The previous night we had been presented with complimentary t shirts which we changed into for a team photo before continuing the slow, winding, downhill path to the most famous viewpoint of the city and classic photo spot. Considering January is the rainy season we were incredibly lucky with blue sky, sunshine and few clouds to block our view of the spectacular sight below.
Inca Trail – Machu Picchu – Peru – the group at Machu Picchu in one piece!
After many photos we headed to the entrance to be given the final tour by our guide, first depositing our bags for a cost of 5 soles. You will see many sections of the city still under restoration and our guide took care to explain many details of this process, from the original state upon its discovery in 1911 as well as the original craft and construction techniques used by the Incas to break huge pieces of granite using just wood, water and pebbles.
Inca Trail – Machu Picchu – Peru – the construction process explained by our guide
After a fascinating introduction, those who had taken on the challenge of climbing the adjacent Wayna Picchu with a height of 2750m, 350 more than Machu Picchu, expected to be daunted by the prospect of more climbing. It’s a steep climb and at times requires some careful balance but we surprised ourselves, making it to the top in only 30 minutes. There are a very limited number of people permitted per day and you can understand why when you reach the summit, comprised of several large boulders precariously balanced to form a platform on which the views of Machu Picchu are unrivalled. The experience is made even more surreal with hundreds of butterflies circling above.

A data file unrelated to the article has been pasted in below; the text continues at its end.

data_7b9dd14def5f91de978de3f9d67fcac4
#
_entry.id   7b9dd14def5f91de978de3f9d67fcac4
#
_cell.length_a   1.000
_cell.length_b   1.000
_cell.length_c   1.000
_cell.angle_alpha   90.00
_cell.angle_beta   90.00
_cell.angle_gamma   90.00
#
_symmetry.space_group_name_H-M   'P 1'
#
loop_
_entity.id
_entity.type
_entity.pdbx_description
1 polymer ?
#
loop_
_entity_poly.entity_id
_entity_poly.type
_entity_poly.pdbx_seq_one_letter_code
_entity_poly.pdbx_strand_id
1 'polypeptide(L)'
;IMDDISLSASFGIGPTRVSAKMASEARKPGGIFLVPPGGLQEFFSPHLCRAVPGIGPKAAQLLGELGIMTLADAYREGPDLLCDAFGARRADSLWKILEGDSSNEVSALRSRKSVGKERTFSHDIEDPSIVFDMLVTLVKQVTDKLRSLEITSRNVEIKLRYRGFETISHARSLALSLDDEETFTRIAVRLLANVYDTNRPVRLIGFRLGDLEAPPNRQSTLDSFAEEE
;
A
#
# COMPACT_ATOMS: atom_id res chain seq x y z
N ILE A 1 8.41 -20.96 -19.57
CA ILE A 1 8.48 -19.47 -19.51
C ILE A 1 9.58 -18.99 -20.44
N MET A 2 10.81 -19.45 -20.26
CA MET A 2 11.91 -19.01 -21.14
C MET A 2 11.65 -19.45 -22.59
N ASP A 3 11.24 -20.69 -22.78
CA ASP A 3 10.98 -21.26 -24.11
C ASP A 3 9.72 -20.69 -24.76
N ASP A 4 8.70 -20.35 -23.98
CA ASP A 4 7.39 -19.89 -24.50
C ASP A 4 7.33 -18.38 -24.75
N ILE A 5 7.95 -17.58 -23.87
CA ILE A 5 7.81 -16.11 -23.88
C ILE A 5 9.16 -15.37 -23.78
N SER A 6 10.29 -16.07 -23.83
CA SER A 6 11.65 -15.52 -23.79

Inca Trail – Machu Picchu – Peru – at the top of Wayna Picchu
Vertigo sufferers may not enjoy the descent which is very tricky at points, but in no time we were making our way out of the site towards the bus to Aguas Calientes. The exit route leads you through the rest of the site not seen on the tour with our guide so there is chance to admire it in more detail. We re-joined our group at a restaurant in Aguas Calientes for lunch and to present our guides with their tip to show our appreciation for their enthusiasm and encouragement over the last 4 days. There is the opportunity to spend the night here and visit the hot springs as some of our group did, but included in the price of the Inca Trail is the Peru Rail train journey back to Ollantaytambo.
From here the bus is waiting to take you directly to your hotel in Cusco, to a welcome hot shower after a 4 day, marathon length hike through inca paved mountain passes, cloud forests and exotic jungle which, for me, amounted to a hugely rewarding and unforgettable experience.
Inca Trail – Machu Picchu – Peru – waiting for the Peru Rail back to Cusco
Note – This amazing Inca Trail – Machu Picchu adventure was made possible by the assistance of Valencia Travel Cusco, who provided the journey from Cusco, Inca Trail trek, to Machu Picchu and back again. All opinions and experiences however, are my own.